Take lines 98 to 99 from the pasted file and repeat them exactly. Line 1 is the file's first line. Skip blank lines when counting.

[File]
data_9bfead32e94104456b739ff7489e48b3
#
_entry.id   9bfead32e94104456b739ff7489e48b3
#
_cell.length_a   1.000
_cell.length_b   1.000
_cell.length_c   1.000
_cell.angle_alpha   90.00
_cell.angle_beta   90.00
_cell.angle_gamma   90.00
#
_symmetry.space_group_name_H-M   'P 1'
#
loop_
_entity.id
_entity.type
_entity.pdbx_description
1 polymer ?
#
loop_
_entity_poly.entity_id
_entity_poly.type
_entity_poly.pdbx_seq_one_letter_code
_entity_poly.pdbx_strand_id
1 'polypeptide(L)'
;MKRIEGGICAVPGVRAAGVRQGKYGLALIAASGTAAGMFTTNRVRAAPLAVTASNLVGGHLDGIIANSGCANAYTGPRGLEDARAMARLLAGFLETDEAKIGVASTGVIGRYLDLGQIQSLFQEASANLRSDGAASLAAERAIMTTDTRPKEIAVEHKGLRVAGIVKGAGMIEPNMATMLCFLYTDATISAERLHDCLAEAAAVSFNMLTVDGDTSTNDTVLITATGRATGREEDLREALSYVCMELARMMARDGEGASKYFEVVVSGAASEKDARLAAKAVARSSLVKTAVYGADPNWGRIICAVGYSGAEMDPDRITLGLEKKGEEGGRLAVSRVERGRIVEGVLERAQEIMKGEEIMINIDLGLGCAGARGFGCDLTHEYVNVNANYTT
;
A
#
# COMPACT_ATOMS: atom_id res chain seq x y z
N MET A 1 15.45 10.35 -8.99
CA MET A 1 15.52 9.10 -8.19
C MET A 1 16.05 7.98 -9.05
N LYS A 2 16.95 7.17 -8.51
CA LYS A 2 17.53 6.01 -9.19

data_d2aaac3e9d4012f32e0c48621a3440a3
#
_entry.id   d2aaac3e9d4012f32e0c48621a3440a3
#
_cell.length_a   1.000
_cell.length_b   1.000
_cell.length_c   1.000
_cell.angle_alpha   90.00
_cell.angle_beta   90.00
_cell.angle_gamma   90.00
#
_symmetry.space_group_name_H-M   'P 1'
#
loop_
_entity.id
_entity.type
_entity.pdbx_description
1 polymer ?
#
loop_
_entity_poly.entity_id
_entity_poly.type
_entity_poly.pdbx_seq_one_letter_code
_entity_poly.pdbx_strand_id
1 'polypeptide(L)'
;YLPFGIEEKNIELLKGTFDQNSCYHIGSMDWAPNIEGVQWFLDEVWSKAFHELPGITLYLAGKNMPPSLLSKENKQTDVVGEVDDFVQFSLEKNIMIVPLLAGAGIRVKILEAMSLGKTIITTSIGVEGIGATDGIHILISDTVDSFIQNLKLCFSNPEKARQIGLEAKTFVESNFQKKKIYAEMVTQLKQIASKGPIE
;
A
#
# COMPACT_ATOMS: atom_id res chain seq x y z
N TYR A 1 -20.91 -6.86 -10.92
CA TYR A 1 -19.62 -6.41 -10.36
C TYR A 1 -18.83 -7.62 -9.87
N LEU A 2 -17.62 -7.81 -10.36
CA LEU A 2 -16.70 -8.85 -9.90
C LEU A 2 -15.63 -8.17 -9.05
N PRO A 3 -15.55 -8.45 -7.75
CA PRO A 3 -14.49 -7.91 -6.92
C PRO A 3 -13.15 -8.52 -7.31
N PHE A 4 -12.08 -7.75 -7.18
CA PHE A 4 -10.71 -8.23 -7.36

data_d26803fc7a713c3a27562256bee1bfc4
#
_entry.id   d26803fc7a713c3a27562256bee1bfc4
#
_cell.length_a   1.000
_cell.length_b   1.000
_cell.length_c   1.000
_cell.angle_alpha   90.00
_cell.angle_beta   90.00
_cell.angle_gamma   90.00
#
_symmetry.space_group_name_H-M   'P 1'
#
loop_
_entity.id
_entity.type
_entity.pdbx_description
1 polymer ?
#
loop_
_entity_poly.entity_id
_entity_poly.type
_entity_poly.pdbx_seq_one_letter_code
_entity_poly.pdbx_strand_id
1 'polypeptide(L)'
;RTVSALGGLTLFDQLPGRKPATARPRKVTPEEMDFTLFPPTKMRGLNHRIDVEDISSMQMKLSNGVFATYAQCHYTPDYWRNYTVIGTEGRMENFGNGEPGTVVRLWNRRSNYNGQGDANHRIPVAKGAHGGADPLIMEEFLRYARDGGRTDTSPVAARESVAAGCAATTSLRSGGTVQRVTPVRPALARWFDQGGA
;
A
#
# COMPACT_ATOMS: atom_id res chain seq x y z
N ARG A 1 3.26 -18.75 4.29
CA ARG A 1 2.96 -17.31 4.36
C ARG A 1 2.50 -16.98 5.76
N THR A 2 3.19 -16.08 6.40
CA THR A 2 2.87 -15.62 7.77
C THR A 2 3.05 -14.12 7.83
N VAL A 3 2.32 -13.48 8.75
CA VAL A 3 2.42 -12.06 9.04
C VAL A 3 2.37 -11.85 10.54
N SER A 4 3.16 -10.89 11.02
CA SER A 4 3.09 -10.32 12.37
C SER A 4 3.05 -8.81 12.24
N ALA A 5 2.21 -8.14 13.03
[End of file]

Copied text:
_entity_poly.type
_entity_poly.pdbx_seq_one_letter_code